I am subscribed to the IBM1130 group on google groups and read with interest a post at the beginning of 2012 where a member mentioned a past hardware implementation of an 1130 using FPGA (field programmable logic array, a chip that can be structured to create almost any kind of hardware logic through programming).
Another member, Richard Stofer, replied that he was the creator and that his design was 'still available'. He had described it at an "IBM 1130 party" that was hosted once a year (on Nov 30th - 11/30) by the owners of one of the few remaining 1130s - Brian Knittel and Norm Aleks - http://ibm1130.org/. The annual parties no longer take place, sadly, but video clips of the last party in 2008 including a presentation by Richard Stofer about his project. In it, he described not only the design and the hardware he built, but the tools and products needed to do it.
Brian Knittel has built a software simulator of the 1130, available for download on their web site, that I was using to assuage my nostalgia. However, the simulator was not fully accurate, in that it didn't attempt to recreate the hardware console modes that I had used to single step my way through instructions to learn the 1130.
It was accurate from the view of software executing on the machine, whether it was user programs or the operating system - DMS2 - and other IBM provided software. It was not, however, accurate to a person who would have been working with the 1130, thus many buttons and switch settings did not work and some of the peripheral implementations were incomplete. For example, it is possible to use formats for punched cards that the 1130 simulator did not accomodate, since the software Brian wrote took input files that were either ascii 80 column images or 1130 binary format, but it was not dealing with the hollerith code (cards had punches in rows 12, 11, 0, 1, 2 . .. . 9 which in various patterns represented characters or data. The letter C was a punch in the 12 and 3 row of a column, for example. Thus, while a great pleasure to see the 'printed output' files created in ascii as I ran the 1130 and ran programs, it didn't satisfy the itch.
I contacted Richard who kindly agreed to share his designs and other information. I bought the hardware and acquired all the tools he described and created my own copy of his 1130 in fpga.
For those who care about the technical details, this paragraph will detail what was involved, otherwise skip to the following paragraph to continue. The design was implemented on a FPGA development board from Digilent (www.digilentinc.com), the Nexys2 with 1.2 million gate equivalents, written in VHDL which is one of the two main languages used to program hardware. Nexys2 is based on the Xilinx Spartan 3E FPGA and I had to install their ISE web edition development tools. In addition, I needed to program an MBED microcontroller to implement the emulation of the 1130's plotter (IBM 1627) which Richard accomplished by translating the plotter commands to the HPGL language from HP, used to drive their plotters (and the many HP normal page printers that support HPGL).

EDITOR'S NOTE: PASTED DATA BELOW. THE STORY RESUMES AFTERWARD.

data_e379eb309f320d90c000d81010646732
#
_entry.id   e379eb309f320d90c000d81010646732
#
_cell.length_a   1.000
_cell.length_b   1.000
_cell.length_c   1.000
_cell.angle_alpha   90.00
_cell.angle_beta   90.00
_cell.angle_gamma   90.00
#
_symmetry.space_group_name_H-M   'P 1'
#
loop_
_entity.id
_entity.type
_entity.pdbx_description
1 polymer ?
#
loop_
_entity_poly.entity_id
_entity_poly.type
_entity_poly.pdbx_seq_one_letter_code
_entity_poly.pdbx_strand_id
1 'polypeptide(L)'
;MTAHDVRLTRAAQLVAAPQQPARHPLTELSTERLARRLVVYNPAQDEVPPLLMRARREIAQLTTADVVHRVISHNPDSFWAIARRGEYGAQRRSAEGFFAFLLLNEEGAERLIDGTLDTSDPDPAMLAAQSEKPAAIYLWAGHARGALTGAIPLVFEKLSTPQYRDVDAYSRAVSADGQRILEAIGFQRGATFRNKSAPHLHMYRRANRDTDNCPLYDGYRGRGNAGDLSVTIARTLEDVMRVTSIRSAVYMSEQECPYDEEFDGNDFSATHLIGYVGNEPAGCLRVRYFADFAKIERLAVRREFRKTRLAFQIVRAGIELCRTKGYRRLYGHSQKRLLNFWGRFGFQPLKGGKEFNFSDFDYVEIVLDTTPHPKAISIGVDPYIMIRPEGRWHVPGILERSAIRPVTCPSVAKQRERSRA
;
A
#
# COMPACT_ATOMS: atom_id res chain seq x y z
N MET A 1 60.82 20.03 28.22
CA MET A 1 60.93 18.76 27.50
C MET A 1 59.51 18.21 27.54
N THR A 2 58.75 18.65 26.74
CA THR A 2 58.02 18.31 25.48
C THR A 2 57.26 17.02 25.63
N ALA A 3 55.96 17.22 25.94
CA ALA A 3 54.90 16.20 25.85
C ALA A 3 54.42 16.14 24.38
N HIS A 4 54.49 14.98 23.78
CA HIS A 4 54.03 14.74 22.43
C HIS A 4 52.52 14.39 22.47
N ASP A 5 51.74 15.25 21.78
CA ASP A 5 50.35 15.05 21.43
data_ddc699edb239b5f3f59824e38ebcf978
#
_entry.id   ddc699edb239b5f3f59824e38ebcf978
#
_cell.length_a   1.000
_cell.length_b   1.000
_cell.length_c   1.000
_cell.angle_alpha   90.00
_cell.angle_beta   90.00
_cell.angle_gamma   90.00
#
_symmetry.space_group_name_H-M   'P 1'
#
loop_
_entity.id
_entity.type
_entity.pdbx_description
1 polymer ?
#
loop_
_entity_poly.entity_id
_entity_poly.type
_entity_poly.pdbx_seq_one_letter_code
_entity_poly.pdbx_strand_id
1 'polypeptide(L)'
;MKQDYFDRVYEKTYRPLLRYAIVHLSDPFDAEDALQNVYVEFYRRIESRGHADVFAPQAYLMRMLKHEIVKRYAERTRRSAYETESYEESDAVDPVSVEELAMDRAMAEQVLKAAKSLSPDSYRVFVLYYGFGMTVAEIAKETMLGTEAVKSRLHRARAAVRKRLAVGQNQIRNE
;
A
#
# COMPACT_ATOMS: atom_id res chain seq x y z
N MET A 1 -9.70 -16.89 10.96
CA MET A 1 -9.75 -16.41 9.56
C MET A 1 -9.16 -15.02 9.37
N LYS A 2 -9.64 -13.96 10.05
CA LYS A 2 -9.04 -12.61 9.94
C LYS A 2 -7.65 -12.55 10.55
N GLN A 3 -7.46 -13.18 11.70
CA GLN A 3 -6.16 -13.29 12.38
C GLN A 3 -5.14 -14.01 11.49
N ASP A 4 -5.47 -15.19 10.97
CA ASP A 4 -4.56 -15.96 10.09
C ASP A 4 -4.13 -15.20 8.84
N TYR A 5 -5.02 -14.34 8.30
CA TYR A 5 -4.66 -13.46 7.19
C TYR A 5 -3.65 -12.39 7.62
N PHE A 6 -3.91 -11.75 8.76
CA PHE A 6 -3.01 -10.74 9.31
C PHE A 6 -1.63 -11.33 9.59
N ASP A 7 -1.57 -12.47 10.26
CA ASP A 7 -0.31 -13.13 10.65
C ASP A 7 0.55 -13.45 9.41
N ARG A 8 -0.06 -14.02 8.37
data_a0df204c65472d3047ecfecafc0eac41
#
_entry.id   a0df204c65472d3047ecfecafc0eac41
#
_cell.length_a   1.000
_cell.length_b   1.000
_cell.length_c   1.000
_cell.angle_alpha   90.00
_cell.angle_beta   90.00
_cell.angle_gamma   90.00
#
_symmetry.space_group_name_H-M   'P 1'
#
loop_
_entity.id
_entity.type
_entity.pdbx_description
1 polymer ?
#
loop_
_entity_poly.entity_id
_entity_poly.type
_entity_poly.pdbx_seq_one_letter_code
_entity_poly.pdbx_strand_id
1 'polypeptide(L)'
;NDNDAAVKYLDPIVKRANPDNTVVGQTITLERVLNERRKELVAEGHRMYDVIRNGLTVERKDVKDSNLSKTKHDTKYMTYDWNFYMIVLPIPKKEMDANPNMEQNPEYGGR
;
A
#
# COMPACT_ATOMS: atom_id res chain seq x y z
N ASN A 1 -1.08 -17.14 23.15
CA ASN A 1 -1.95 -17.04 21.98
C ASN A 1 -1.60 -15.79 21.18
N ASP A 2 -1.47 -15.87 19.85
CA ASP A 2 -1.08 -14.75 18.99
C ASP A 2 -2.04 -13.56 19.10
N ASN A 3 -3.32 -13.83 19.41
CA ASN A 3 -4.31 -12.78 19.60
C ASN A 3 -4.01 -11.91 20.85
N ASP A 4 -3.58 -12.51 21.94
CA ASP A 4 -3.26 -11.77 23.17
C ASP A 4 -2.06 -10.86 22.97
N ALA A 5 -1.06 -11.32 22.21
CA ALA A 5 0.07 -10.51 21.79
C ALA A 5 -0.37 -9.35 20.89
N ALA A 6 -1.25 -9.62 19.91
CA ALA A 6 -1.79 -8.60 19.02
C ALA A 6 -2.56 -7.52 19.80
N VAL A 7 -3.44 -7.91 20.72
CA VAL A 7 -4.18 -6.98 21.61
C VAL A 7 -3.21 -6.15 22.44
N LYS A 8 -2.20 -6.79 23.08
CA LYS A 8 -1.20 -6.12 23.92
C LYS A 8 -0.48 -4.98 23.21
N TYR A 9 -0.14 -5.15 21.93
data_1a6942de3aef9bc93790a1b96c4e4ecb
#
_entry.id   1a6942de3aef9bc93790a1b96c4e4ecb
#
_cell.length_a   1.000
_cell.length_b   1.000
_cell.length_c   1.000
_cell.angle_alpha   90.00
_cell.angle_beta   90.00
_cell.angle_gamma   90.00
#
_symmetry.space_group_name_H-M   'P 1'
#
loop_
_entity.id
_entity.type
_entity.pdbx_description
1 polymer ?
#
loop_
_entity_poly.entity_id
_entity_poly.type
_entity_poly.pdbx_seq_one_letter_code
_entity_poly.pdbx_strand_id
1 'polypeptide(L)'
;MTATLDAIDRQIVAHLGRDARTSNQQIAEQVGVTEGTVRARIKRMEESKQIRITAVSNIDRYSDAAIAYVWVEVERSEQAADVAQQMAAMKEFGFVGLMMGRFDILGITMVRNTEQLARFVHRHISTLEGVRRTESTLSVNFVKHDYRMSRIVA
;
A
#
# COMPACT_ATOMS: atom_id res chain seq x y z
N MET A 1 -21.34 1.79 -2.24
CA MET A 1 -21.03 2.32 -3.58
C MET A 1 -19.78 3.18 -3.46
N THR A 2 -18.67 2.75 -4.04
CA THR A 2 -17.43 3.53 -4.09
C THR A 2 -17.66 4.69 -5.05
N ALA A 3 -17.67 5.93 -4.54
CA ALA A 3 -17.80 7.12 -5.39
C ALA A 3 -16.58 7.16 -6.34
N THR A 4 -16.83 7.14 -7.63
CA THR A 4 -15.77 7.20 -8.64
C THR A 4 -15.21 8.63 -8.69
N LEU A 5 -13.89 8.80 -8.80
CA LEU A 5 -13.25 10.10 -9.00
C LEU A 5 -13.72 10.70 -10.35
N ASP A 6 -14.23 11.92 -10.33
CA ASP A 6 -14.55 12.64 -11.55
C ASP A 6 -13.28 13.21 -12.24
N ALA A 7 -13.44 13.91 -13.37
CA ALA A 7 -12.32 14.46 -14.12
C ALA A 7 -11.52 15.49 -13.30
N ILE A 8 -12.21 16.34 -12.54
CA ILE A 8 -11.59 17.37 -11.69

I built my version of Richard's fpga 1130 and learned a lot about logic design, VHDL and working with hardware. It was a bit more faithful to the 1130, but Richard did not have the same mania for an experiential recreation that drove my interests, he was focused on the fidelity to software, just as Brian was with his simulator, and did not implement the single cycle, single step and other modes I had hoped to recreate. His machine was an FPGA implementation of the Functional Characteristics, the manual that defined the way the machine would behave and is the main document that is used to provide the software level fidelity that was the aim of both Brian and Richard. In some ways, it was the simulator but built in hardware rather than software, although I want to be clear that this was an original effort by Richard that built the 1130 from the ground up from IBM documentation; it did not derive at all from Brian's simulator.
I worked with Richard on several improvements, both those I triggered and quite a few improvements that he created. We still swap ideas on ways that the fpga 1130 could be enhanced. The itch remained unsatisfied, however.
I discovered copies of some IBM manuals on a site called Bitsavers (www.bitsavers.org) that is preserving key historical documents and software from the earlier days of computing. Al Kossow drives that effort as well as serving as software curator at the Computer History Museum near me in Mountain View, CA. The FE Theory of Operation manual described enough about the way that the 1130 worked that I believed it might be possible to build a more faithful hardware version, one that would produce the same results on the console lights and support all the switch settings and buttons of the actual 1130. That trigger began my quest to build my hardware 1130.